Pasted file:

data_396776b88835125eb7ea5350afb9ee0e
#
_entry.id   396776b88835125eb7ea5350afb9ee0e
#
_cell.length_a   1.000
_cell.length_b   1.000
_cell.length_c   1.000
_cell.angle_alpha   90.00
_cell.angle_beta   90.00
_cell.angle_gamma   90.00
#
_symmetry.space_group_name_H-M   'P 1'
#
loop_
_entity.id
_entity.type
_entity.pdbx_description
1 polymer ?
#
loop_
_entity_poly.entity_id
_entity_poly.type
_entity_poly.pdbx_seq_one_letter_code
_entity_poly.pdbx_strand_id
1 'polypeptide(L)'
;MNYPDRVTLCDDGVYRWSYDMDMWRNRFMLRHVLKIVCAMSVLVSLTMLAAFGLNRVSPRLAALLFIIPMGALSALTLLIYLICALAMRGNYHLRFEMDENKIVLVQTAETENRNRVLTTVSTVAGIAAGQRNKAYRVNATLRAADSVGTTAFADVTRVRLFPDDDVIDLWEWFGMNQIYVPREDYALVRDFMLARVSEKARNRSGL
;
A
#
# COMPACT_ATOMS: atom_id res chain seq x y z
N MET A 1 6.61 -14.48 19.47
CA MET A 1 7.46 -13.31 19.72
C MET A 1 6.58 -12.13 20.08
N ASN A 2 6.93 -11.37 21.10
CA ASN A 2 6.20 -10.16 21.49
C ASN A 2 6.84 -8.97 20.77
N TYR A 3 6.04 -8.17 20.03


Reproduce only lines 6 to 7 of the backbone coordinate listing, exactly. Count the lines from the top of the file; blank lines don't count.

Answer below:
_cell.length_b   1.000
_cell.length_c   1.000